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Apollo 10

Day 1 part 1: Countdown, launch and climb to orbit

Corrected Transcript and Commentary Copyright © 2009 by David Woods, Robin Wheeler and Ian Roberts. All rights reserved.
Last updated: 2019-06-05

[Apollo 10 was classified as an 'F' type mission, to test all elements of the Apollo spacecraft, both the CSM and LM in the lunar environment. Demonstrate performance of LM and CSM in lunar gravitation field. Evaluate CSM and LM docked and undocked lunar navigation.The mission would follow the same basic flight plan as the first lunar landing, with the exception of the final descent and landing, the surface activities and the ascent from the lunar surface. Additionally visual observations and stereoscopic strip photography of Apollo Landing Site 2 (first planned lunar landing site) was untaken.]

[During seperate operations the CSM used the call sign "Charlie Brown" and the LM "Snoopy", after the characters of the popular comic strip Peanuts© by Charles M. Schulz.]

[The Saturn V launch vehicle designated AS-505 (the fifth launch of the Apollo Saturn V stack-third manned), launched CSM-106 and LM-4 from launch complex 39-B at the Kennedy Space Center on May 18th 1969. This represented the only use of Pad 39-B during the Apollo lunar missions. Apollo 10 was crewed by Thomas P. Stafford, Commander(CDR), John W. Young, Command Module Pilot (CMP), and Eugene A. Cernan, Lunar Module Pilot (LMP). This was the first of only two all veteran crews to fly during Apollo (the other being the first lunar landing mission Apollo 11).]

[For over two months, the space and launch vehicle was tested on the pad and its explosives systems (pyrotechnics) prepared for launch. Then, on May 2 1969, the huge propellant tanks of the S-IC first stage were filled with RP-1, a refined kerosene fuel for the first stage of flight. For five days, commencing on the 5 May 1969, KSC personnel performed the Count Down Demonstration Test (CDDT), essentially a complete rehearsal of the count, including the filling of the cryogenic tanks. This proved the readiness of the launch crew and all the ground support systems that prepare the Saturn V and the Apollo spacecraft for flight. Steps were taken to ensure that the range safety explosives could not be detonated and that the vehicle's engines could not be accidentally ignited, the launch teams brought the count all the way to the point where, in a real launch, the engines of the first stage would be ignited. On completion of the CDDT, the huge quantities of super-cold liquid hydrogen (LH2) and liquid oxygen (LOX) were drained from the launch vehicle. The final preparation of the vehicle for launch then commenced.]

[The terminal countdown was commenced at 01:00:00 GMT on 17 May 1969 and proceeded with no unscheduled holds. During the automatic replenish operations of the RP-1 propellant, at approximately T minus 12 hours, the fast fill valve "open" indication dropped out causing system shutdown. Replenish operations were reinitiated in the manual_ mode and were completed satisfactorily. The problem was subsequently traced to improperly adjusted fast fill valve limit switches. Although attempts at readjustment were unsuccessful, there was no significant impact on remaining RP-1 operations. The fast fill valve is not used during the countdown after replenish is completed. If unscheduled replenish had been required, it could have been accomplished, as before, in the manual mode.]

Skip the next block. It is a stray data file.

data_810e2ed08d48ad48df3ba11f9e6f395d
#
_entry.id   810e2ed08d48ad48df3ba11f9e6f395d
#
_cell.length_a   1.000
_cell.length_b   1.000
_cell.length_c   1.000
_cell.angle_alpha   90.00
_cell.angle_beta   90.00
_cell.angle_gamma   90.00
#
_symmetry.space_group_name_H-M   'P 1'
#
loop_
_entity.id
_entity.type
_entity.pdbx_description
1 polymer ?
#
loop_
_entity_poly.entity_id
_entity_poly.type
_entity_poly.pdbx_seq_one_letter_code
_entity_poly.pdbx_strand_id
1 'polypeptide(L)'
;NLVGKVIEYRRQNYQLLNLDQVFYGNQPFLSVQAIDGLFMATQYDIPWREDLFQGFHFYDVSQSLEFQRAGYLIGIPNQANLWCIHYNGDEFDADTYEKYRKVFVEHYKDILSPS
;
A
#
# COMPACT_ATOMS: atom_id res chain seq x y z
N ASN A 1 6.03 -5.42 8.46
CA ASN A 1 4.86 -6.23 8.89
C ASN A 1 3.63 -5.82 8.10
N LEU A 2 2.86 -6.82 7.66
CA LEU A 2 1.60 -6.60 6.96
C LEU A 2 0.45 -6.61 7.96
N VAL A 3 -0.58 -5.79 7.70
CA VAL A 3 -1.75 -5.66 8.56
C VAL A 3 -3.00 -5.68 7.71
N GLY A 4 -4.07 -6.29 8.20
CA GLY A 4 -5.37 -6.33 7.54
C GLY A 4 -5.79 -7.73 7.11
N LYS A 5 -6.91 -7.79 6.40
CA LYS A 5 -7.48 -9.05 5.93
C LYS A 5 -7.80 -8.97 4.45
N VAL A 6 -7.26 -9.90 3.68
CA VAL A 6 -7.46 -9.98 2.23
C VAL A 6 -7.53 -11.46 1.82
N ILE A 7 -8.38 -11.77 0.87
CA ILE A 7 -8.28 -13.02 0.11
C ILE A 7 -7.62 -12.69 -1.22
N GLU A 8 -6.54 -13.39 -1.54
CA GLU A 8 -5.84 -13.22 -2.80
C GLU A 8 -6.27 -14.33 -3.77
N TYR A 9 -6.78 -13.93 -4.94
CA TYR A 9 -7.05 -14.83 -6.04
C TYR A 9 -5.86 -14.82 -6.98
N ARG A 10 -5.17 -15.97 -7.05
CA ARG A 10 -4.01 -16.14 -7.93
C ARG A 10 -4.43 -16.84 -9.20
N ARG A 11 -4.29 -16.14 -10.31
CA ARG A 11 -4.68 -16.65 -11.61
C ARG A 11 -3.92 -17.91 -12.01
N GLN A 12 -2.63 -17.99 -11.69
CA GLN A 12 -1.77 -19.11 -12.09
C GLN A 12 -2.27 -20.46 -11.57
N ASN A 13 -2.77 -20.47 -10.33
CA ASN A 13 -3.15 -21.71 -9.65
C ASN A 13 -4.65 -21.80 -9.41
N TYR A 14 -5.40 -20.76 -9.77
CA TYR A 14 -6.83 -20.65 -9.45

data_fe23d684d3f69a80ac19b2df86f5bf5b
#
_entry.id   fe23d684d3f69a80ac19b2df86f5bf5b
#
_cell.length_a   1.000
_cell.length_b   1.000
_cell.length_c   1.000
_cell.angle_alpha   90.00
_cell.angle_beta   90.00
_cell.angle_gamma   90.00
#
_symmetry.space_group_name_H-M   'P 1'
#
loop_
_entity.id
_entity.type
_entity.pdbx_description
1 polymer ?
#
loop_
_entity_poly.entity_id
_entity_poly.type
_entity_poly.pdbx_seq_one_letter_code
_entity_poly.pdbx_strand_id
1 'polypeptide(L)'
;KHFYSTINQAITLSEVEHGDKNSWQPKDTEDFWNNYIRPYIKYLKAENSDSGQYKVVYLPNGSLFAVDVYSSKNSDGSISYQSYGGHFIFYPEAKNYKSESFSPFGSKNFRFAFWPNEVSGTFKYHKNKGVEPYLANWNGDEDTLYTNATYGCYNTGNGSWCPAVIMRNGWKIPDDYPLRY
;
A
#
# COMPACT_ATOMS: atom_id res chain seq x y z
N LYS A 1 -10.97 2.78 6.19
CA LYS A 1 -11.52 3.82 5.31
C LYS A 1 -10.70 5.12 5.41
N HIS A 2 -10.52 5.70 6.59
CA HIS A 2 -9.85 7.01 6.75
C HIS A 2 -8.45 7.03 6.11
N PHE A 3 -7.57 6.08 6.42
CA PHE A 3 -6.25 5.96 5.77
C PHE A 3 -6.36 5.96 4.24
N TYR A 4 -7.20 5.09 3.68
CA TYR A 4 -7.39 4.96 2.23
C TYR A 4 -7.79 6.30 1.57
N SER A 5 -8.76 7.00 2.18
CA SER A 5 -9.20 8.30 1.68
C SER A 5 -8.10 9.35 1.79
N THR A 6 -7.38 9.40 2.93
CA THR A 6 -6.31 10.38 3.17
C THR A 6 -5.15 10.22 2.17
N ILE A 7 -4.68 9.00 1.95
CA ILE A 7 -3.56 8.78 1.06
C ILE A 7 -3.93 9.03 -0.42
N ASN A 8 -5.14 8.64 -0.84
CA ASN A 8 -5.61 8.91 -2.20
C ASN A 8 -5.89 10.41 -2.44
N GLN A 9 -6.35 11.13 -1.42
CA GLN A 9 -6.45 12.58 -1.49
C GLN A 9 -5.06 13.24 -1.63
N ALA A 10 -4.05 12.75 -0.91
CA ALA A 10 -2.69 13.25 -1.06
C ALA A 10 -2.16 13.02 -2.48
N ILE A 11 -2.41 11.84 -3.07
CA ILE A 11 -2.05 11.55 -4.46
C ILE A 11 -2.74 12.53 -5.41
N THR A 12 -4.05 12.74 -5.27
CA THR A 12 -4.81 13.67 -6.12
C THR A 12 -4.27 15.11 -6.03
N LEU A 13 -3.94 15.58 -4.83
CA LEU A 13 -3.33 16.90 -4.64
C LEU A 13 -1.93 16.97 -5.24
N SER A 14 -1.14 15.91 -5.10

[At six predetermined points in the count, the countdown clock is put on hold to give the launch teams an opportunity to fix problems and to allow those tasks subsequently delayed to get back on track.]

[A failure occurred during fill line chilldown on the primary LOX replenish pump during its start up procedure at approximately T minus 8 hours due to a blown fuse in the pump motor starter circuit. Troubleshooting of the faulty pump resulted in the replacement of the fuse which delayed the beginning of LOX loading by 50 minutes. However it was completed by T minus 4 hours, 22 minutes. The built-in 1-hour hold at T minus 3 hours 30 minutes precluded a launch delay. The respective tanks are purged of contaminants with nitrogen gas, then precooled. Loading is done slowly at first to get the tank walls down to the -183°C temperature of the LOX. The tanks are filled in just over three hours and, prior to launch, only need to have their contents replenished. Heat, leaking in from the ambient surroundings, causes LOX to boil away, creating the distinctive plumes of white vapour seen drifting from a loaded Saturn V.]

[The two upper stages of the vehicle, the S-II and the S-IVB, use LH2 as their fuel. To make it liquid, LH2 has to be extremely cold, presenting particular difficulties both for the construction of the rocket and the loading of fuel. In the S-IVB, an internal insulation was used so that its adhesive wouldn't have to endure the temperatures of -253°C, only 20° above absolute zero. For Apollo 10's S-II, panels of insulation were affixed to the outer surface of its tank, as explained by journal contributer Mike Jetzer in his article on S-II insulation. Its designers wished to exploit a characteristic of a special aluminum alloy (2014-T6), which increased in strength at cryogenic temperatures. Later S-II stages, Apollo 13's onward, were built using insulation that was sprayed onto its exterior.]